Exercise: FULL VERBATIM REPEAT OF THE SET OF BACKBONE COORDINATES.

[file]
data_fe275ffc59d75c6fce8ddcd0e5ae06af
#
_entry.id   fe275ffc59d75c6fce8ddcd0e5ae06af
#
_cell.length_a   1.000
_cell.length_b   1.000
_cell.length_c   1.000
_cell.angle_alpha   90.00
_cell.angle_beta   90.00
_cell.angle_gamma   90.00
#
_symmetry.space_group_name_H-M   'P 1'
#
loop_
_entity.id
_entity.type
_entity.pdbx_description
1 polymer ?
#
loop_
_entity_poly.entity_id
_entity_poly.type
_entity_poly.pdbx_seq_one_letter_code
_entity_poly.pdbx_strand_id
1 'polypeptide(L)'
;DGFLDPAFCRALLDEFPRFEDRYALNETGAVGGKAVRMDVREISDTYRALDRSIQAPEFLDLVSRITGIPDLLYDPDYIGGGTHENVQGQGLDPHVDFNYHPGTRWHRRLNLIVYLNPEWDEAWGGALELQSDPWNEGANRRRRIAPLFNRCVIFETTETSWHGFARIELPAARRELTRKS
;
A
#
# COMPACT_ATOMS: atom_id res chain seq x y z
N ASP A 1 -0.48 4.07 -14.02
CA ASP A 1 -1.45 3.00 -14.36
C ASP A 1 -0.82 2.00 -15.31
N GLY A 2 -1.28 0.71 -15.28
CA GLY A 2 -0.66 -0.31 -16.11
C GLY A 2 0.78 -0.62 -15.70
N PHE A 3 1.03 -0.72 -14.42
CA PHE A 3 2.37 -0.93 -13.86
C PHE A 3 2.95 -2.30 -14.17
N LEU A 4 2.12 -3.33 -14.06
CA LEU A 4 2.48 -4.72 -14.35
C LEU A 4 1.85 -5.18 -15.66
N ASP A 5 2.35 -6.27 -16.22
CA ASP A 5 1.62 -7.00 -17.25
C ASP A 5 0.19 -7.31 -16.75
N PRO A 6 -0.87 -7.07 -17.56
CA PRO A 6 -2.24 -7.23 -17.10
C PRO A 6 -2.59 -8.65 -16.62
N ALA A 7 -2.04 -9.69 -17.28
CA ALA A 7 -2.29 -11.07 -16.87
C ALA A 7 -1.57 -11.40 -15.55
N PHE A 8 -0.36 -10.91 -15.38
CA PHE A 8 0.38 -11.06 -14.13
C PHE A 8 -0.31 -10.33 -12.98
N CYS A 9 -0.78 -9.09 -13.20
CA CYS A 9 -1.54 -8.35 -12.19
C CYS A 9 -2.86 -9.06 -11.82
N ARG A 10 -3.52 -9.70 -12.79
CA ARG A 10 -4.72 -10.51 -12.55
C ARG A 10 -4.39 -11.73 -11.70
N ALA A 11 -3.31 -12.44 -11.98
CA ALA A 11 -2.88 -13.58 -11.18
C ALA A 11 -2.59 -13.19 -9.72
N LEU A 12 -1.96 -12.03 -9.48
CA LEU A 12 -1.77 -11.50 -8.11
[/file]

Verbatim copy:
data_fe275ffc59d75c6fce8ddcd0e5ae06af
#
_entry.id   fe275ffc59d75c6fce8ddcd0e5ae06af
#
_cell.length_a   1.000
_cell.length_b   1.000
_cell.length_c   1.000
_cell.angle_alpha   90.00
_cell.angle_beta   90.00
_cell.angle_gamma   90.00
#
_symmetry.space_group_name_H-M   'P 1'
#
loop_
_entity.id
_entity.type
_entity.pdbx_description
1 polymer ?
#
loop_
_entity_poly.entity_id
_entity_poly.type
_entity_poly.pdbx_seq_one_letter_code
_entity_poly.pdbx_strand_id
1 'polypeptide(L)'
;DGFLDPAFCRALLDEFPRFEDRYALNETGAVGGKAVRMDVREISDTYRALDRSIQAPEFLDLVSRITGIPDLLYDPDYIGGGTHENVQGQGLDPHVDFNYHPGTRWHRRLNLIVYLNPEWDEAWGGALELQSDPWNEGANRRRRIAPLFNRCVIFETTETSWHGFARIELPAARRELTRKS
;
A
#
# COMPACT_ATOMS: atom_id res chain seq x y z
N ASP A 1 -0.48 4.07 -14.02
CA ASP A 1 -1.45 3.00 -14.36
C ASP A 1 -0.82 2.00 -15.31
N GLY A 2 -1.28 0.71 -15.28
CA GLY A 2 -0.66 -0.31 -16.11
C GLY A 2 0.78 -0.62 -15.70
N PHE A 3 1.03 -0.72 -14.42
CA PHE A 3 2.37 -0.93 -13.86
C PHE A 3 2.95 -2.30 -14.17
N LEU A 4 2.12 -3.33 -14.06
CA LEU A 4 2.48 -4.72 -14.35
C LEU A 4 1.85 -5.18 -15.66
N ASP A 5 2.35 -6.27 -16.22
CA ASP A 5 1.62 -7.00 -17.25
C ASP A 5 0.19 -7.31 -16.75
N PRO A 6 -0.87 -7.07 -17.56
CA PRO A 6 -2.24 -7.23 -17.10
C PRO A 6 -2.59 -8.65 -16.62
N ALA A 7 -2.04 -9.69 -17.28
CA ALA A 7 -2.29 -11.07 -16.87
C ALA A 7 -1.57 -11.40 -15.55
N PHE A 8 -0.36 -10.91 -15.38
CA PHE A 8 0.38 -11.06 -14.13
C PHE A 8 -0.31 -10.33 -12.98
N CYS A 9 -0.78 -9.09 -13.20
CA CYS A 9 -1.54 -8.35 -12.19
C CYS A 9 -2.86 -9.06 -11.82
N ARG A 10 -3.52 -9.70 -12.79
CA ARG A 10 -4.72 -10.51 -12.55
C ARG A 10 -4.39 -11.73 -11.70
N ALA A 11 -3.31 -12.44 -11.98
CA ALA A 11 -2.88 -13.58 -11.18
C ALA A 11 -2.59 -13.19 -9.72
N LEU A 12 -1.96 -12.03 -9.48
CA LEU A 12 -1.77 -11.50 -8.11